Let's get right to business. On the road for Mayhem Fest, fresh off putting the polishing touches on a new record due out in the fall, three members of the Texas Hippie Coalition were gracious enough to sit down with us (again) to take on a few questions. We corralled the red dirt metallers long enough to talk their new record, the theory of their music and old-school recording techniques. Read on:
CORD POOL: Some older-style stuff.
JE: We kinda went back to the first album, “Pride of Texas,” got a little more raw, a little grittier. Got to go up and write with a great dude, Skip Mills who’s responsible for Saving Abel and writes for them. Wrote part of the album with him, wrote part of the album with Bob Marlette. My man Cord just kicked it, he’s responsible for the whole darn thing. Just look at him. It’s all Cord.
CP: I had a piece of it.
TB: Yeah, with him we’re down to one guitar player.
JE: You’ve seen us go through it, had two then one then two, and now we’ve just got one and we’re keeping him. I won him in a poker game from his daddy, so he can’t go anywhere [laughs].
CP: I ain’t leaving.
TB: And yes, that is the expectation.
JE: It’s encouraging when the label gets to you and says ‘we’ve got twelve great songs here, and we don’t know which one we want to push as the single yet.’
TB: And that’s the ones that we don’t like as much, maybe.
JE: Yeah, they’ll ask us what we think and then go the other way [laughs]. They sent out three undetermined tracks, didn’t tell us what they were, to several different radio stations and told them to decide what they wanted. So we’ll find out next week.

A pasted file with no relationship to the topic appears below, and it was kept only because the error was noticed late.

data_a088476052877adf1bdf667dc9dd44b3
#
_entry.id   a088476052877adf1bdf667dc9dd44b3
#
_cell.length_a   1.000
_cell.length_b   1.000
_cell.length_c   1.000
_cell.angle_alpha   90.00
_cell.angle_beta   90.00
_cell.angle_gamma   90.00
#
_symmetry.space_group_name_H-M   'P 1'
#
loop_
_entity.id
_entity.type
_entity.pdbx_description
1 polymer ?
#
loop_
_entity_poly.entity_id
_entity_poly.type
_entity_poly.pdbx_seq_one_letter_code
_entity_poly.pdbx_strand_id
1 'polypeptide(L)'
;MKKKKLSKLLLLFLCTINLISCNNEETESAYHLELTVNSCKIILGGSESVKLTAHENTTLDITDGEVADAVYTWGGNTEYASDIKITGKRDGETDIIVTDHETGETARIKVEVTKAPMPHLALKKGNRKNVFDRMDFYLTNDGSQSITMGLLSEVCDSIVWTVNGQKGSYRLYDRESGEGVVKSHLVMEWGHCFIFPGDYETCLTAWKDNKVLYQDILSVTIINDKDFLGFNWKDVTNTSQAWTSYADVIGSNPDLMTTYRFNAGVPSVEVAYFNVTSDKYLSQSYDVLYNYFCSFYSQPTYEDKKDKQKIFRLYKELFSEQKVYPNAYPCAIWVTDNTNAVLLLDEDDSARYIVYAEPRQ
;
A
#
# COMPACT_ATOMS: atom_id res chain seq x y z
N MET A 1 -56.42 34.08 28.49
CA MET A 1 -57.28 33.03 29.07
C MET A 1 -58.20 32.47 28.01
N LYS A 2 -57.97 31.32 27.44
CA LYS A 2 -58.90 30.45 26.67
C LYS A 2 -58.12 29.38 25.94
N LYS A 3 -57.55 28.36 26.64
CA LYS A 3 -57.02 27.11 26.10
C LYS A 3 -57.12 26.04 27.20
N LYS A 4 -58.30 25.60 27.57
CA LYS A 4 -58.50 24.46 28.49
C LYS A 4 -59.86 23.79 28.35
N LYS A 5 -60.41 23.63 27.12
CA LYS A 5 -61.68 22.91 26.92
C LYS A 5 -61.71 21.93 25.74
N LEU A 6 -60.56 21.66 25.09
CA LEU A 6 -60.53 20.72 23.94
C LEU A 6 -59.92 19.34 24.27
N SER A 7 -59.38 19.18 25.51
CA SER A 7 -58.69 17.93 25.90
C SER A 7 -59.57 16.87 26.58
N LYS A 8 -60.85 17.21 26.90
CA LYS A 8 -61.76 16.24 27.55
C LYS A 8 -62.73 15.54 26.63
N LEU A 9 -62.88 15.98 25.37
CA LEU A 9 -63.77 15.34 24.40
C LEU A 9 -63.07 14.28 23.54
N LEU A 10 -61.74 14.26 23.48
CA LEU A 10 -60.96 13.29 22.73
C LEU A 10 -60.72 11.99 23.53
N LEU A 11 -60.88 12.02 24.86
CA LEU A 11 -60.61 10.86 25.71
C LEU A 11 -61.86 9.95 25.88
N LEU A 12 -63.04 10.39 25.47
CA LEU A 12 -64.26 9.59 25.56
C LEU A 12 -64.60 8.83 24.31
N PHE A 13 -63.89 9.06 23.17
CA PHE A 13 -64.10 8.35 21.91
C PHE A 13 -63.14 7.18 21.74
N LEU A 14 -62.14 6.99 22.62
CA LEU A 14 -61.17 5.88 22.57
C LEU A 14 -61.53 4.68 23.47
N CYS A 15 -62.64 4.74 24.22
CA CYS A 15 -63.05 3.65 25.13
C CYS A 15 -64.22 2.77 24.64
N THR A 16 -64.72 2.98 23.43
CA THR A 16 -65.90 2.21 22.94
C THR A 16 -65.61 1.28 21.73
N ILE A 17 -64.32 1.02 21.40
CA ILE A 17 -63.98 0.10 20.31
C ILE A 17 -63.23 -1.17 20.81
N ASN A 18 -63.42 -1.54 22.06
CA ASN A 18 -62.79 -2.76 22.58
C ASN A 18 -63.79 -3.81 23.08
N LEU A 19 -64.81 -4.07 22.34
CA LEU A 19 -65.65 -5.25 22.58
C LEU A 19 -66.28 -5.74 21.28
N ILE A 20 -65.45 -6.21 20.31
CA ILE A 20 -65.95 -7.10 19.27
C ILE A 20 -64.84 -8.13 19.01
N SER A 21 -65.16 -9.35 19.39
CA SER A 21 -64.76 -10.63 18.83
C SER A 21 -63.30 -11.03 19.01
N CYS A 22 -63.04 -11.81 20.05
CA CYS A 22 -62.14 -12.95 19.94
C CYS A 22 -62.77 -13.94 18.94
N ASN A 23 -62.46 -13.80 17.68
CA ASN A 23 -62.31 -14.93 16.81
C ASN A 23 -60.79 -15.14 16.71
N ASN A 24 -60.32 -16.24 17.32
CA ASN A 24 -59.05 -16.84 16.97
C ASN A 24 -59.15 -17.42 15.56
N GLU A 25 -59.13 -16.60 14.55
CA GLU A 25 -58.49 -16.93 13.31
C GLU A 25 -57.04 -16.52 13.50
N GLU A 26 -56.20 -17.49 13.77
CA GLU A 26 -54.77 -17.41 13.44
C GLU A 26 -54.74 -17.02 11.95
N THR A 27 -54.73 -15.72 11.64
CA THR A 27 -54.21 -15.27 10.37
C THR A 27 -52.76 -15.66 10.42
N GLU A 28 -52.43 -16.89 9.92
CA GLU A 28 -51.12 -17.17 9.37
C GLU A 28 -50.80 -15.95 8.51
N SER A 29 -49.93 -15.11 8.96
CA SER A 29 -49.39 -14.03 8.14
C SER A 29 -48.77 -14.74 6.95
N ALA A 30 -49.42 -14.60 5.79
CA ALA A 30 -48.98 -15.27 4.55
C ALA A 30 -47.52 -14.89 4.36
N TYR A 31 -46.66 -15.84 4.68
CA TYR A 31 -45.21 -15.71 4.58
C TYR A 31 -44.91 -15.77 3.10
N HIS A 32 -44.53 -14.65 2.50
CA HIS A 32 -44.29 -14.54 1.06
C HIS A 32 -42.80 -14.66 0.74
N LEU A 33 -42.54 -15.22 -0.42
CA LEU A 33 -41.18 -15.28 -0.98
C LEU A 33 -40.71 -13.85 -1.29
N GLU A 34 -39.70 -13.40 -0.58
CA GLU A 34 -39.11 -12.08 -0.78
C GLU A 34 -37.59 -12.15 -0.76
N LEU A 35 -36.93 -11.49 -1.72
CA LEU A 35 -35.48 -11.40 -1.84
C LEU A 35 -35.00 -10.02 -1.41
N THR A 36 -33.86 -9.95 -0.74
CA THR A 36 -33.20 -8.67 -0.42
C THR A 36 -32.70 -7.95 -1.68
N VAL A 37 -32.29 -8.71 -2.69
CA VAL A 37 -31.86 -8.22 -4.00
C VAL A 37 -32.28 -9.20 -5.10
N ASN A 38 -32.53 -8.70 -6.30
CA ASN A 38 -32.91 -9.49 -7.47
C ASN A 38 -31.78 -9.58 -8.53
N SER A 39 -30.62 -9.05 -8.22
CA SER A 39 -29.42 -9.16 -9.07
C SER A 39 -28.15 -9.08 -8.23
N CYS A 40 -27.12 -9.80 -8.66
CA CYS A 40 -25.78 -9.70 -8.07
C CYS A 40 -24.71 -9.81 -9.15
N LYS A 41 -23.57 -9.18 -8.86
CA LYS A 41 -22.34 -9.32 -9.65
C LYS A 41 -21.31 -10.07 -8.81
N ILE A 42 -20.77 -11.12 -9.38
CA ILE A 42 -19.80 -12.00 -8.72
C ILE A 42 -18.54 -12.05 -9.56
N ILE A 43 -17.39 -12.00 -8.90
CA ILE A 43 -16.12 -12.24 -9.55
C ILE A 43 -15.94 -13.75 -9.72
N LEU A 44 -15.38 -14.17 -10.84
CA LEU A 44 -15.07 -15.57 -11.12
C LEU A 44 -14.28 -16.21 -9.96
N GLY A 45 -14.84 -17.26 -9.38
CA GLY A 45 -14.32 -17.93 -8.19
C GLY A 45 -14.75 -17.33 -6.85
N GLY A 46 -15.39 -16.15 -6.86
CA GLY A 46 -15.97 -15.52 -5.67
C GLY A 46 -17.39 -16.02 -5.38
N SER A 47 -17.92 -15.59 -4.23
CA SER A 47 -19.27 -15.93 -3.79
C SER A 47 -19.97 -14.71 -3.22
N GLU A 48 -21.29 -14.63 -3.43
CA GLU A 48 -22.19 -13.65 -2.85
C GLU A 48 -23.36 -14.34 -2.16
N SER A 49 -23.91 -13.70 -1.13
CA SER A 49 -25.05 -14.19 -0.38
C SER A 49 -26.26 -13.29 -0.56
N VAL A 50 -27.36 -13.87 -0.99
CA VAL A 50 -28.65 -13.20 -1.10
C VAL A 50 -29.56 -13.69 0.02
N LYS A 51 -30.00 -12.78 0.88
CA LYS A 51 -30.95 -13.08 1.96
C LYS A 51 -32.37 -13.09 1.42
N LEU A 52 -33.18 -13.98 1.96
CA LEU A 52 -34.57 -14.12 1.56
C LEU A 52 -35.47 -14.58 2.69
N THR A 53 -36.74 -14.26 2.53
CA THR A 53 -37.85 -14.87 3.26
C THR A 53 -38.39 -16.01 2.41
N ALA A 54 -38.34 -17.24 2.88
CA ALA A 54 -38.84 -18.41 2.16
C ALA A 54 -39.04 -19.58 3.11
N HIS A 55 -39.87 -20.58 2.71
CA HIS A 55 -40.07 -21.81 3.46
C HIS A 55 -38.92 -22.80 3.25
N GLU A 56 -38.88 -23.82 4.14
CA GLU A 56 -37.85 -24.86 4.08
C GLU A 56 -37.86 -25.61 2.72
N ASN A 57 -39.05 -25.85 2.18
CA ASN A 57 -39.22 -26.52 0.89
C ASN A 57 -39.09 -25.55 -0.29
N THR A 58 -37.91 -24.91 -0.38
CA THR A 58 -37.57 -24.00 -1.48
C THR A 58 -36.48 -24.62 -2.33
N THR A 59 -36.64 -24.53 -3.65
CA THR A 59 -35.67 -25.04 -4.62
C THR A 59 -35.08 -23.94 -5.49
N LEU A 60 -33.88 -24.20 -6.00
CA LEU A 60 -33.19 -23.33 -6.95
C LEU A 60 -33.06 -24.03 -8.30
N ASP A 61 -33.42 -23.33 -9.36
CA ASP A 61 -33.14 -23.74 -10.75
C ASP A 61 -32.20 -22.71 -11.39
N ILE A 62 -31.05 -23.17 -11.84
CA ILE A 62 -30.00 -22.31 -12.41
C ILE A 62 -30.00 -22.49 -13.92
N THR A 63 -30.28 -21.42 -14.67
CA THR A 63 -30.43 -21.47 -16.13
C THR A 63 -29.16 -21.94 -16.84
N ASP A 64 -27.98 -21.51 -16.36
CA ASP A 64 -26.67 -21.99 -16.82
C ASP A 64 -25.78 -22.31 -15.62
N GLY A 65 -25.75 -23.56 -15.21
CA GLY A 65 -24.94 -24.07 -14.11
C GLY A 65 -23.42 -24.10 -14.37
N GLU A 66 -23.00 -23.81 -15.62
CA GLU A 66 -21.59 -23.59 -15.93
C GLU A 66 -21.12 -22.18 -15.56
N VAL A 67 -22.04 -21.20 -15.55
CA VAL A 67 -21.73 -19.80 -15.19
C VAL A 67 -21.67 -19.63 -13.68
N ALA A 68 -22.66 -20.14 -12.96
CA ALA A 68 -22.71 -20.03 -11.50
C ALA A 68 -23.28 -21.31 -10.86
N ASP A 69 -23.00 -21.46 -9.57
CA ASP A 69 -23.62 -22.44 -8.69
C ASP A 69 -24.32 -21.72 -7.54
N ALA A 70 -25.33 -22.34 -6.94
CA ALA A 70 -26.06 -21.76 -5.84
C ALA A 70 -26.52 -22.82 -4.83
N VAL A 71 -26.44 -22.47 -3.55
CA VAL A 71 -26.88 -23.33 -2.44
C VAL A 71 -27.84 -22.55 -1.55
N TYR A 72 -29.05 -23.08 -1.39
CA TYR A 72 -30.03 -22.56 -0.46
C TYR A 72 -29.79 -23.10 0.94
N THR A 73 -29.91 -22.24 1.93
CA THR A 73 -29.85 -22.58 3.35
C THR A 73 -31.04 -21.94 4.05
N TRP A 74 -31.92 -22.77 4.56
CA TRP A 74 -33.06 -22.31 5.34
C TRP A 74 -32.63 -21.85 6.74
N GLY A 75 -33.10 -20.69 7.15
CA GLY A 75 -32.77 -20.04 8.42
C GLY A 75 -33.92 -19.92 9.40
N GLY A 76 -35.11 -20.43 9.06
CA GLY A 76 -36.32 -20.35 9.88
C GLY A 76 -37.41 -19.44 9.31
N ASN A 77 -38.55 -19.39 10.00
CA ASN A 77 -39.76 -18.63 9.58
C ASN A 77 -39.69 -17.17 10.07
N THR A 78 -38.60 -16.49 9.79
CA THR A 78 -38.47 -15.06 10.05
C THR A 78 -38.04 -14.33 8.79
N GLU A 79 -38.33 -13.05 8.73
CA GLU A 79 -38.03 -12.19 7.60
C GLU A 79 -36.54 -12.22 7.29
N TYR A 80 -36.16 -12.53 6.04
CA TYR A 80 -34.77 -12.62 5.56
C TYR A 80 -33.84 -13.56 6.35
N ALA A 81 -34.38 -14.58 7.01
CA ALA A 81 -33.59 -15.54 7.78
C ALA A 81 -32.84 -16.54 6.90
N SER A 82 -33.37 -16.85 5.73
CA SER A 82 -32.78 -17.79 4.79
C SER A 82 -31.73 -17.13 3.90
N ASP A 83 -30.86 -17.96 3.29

TB: Obviously it’s pumped up a little bit. During a headline tour, it’s going to be a little bit of a difference. This festival stuff is pretty cool.
JE: You’re out there with Mushroomhead, they’re killing it every night. You got Body Count, just murdering. I mean, Ice-T, fuck that’s Ice-T, man!
TB: We have to miss them most of the time.
CP: Our press time is almost always when they’re playing.
JE: Out of all the bands, Korn and Body Count is who I look forward to the most.
CP: There are some familiar faces.
JE: We know a few people, but we’ve made so many friends here, it’s awesome. The one thing about Mayhem is, you may have all these bands here, but it’s one big family.
JE: We just do what we do. We’re old fashioned that way. We plug into amps just like they used to do it, like Led Zeppelin did, just bust it off. We’re all about technology, Timmy knows a lot about stuff like that, Cord’ll sit down on his phone and say ‘hey, look what I did,’ and he’ll create Mumford and Sons on his phone [laughs]. We love the technology, but at the end of the day, we just plug in and go.
JE: “Pride of Texas” and “Rollin’,” they locked us in a room and we just knocked it out. “Rollin’,” I think we had the whole thing knocked out except the solos in about three hours. It’s a lot different feel. If you can capture that live feel, the crowd likes it more, you can feel all the artists in the room.
JE: We’ve played there several times, but Austin’s got its own little thing going on. We were fortunate to be able to go down there and be part of South by Southwest.
TB: Some of those red dirt bands down there coined the phrase ‘red dirt metal’ for us to describe our sound. In that way, it’s affected us.
JE: We listen to some country. I’ll drive them dudes crazy ‘cause I’ll listen to some Hank III and just blare it. Get up boys, time to go!
CP: I probably wouldn’t ever play country again, because that’s the only bands I played in before this one. I like metal, and I’m gonna stick with it.
JE: We listen to all kinds of music. You come on the bus one day you’ll hear classical, one day you’ll hear country, one day you’ll hear rap. It just all depends on who’s running it.